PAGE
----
This one took some detective work to understand. It’s an app to measure your moods. Useful if you’re in the process of understanding your own moods. It has the NHS logo on it. It comes from 2together NHS Foundation Trust – which I found out is in Gloucestershire – not obvious at all who they are and what they do from their name!  If they are using this app with staff then we need to know about this innovative use of it…

NHS Bristol and NHS Yorks & Humber
This is a well-designed organisational app that looks like it can be a standard one for many NHS areas. It’s more than a replication of their website and it is wonderfully designed for us.  It covers ICE (in case of emergency), your personal reminders and notes, where to find which service and cleverly uses the clour coding of the campaign to reduce A&E attendances (the thermometer). This app has a purpose which goes beyond advertising services.   Will need an update after all the structural changes.

My visit to Guys’s and St Thomas’ NHS Foundation Trust
Excellent. Designed for the patient, this app covers appointments, hospital information and maps.  I like the fact the name of the app says what it is for, and the integration with GPS on the phone is useful.

NHS Tameside and Glossop
Not certain about the logo use but the app is one that has broken away from the regular brochure / map / information approach.  Instead it is disease based giving information about conditions and pathways. I am not sure who is the intended audience? The name of the app left me thinking this was about the organisation but the contents are something different.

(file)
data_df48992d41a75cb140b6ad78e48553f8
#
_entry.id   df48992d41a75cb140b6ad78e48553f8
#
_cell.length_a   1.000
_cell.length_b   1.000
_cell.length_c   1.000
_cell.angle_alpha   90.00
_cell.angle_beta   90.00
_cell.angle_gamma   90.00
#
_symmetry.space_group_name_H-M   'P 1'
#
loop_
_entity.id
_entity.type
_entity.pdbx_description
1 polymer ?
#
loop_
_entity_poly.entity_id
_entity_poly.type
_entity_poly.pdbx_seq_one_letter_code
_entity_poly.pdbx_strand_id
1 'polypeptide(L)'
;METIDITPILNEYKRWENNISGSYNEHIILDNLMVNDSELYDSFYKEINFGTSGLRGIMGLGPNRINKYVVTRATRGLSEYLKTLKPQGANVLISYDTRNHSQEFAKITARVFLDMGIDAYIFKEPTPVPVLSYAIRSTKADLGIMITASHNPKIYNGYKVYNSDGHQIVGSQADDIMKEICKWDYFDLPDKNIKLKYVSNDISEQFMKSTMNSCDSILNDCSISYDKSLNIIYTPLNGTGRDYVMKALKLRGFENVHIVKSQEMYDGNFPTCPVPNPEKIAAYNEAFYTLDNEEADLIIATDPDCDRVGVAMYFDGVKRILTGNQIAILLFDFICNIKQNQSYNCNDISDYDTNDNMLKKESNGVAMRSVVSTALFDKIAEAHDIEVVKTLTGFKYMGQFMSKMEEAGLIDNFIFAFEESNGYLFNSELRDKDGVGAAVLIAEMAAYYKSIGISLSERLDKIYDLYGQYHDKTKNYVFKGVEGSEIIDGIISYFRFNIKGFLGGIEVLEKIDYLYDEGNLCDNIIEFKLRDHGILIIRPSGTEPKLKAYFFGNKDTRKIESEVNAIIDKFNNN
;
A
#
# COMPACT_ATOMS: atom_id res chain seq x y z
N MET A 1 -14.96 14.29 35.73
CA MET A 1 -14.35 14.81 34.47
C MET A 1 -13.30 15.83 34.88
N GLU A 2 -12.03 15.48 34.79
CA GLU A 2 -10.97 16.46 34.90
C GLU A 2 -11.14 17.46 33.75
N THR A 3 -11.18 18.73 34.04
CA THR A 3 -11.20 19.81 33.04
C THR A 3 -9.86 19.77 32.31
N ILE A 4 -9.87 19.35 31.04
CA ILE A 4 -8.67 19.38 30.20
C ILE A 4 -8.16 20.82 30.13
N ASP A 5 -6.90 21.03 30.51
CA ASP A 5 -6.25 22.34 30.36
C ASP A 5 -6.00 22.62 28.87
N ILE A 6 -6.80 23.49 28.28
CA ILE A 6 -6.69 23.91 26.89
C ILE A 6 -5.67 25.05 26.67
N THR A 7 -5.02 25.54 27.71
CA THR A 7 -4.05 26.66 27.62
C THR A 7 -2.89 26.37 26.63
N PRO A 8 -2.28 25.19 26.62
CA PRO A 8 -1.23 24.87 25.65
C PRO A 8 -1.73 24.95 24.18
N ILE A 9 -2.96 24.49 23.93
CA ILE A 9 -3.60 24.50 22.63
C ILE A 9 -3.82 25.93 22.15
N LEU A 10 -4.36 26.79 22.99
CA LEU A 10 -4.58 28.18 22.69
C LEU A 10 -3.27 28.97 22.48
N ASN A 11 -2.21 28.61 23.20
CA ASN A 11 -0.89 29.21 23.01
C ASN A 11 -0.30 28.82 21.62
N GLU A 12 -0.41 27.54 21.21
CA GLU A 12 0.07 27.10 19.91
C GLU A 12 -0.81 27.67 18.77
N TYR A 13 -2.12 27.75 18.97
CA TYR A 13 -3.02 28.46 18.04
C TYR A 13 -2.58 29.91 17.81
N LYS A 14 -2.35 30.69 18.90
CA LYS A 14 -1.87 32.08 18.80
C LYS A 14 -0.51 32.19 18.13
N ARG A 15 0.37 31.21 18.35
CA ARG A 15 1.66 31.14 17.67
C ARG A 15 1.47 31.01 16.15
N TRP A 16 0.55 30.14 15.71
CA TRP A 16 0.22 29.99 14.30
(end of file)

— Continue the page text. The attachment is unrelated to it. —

Welcome to St George’s Hospital
Another one with an app name that is useful. This is another information type app. I found some of the colouring a bit difficult to read and the design is rather poor. There’s a nice facility for providing feedback to the Trust – though I haven’t tested this.

NHS ActiveME
An app from the Royal Hospital for Rheumatic Diseases NHS Foundation Trust allowing the monitoring of daily activity levels.  Nice. Nice. Nice!  Beautiful design, easy to use and I love the graphic reports.

Hmmmm apart from the rather short hand title, I’d not know this was an NHS app. The app logo is coloured stripes – which become obvious when you look at the app – it’s another one of the “ where do I go for what” apps”. 

Northumbria Healthcare’s GP Clinical Information Exchange
OK, so this is something different. Also has CiiX on the app logo. Says it gives real-time infomration about services, clinics and consultants  Not sure what it means by real-time, but what I like is it moves beyond being an directory to adding in some information about what to do if certain thing happen – and that’s good. I’m just not sure we need to add another acronym to the business.

NHSSC Health & Safety Awareness
Logo alert here, if only for adding SC to the NHS. It’s South Central (will need to update (or delete) app when the structural shifts happen). Seem to be aimed at staff though not entirely clear. I like the content but the title, logo and framing is poor.